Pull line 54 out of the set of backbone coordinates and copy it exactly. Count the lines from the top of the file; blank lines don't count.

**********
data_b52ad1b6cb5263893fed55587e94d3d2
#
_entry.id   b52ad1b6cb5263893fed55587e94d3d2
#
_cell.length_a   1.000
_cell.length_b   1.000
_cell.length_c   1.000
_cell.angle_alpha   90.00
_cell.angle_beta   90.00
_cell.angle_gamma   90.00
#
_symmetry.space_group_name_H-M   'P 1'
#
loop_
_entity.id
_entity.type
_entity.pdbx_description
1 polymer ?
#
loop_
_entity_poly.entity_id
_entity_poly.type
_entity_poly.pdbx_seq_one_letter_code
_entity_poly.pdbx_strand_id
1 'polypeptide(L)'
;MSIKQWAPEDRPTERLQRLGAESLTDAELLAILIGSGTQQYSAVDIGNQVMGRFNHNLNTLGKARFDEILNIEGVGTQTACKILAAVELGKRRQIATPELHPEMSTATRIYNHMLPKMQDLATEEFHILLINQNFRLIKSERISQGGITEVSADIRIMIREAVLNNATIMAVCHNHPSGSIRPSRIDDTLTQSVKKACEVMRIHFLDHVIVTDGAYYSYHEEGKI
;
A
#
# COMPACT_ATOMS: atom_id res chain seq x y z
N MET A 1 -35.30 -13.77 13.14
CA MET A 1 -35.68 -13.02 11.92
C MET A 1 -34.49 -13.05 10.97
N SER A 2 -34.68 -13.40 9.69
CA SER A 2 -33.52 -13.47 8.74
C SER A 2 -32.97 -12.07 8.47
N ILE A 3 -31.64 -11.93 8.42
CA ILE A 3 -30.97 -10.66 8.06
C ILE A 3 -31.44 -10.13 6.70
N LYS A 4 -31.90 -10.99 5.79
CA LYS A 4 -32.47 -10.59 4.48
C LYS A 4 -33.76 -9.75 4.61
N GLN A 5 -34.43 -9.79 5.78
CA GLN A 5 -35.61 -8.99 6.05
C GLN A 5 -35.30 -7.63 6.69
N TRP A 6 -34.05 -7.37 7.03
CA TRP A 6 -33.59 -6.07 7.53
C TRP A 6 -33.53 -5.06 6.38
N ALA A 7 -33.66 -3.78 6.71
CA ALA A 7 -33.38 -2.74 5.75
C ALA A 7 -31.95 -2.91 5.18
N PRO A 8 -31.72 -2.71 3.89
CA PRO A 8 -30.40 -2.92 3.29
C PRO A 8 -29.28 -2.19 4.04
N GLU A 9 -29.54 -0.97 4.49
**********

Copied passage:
C PRO A 8 -29.28 -2.19 4.04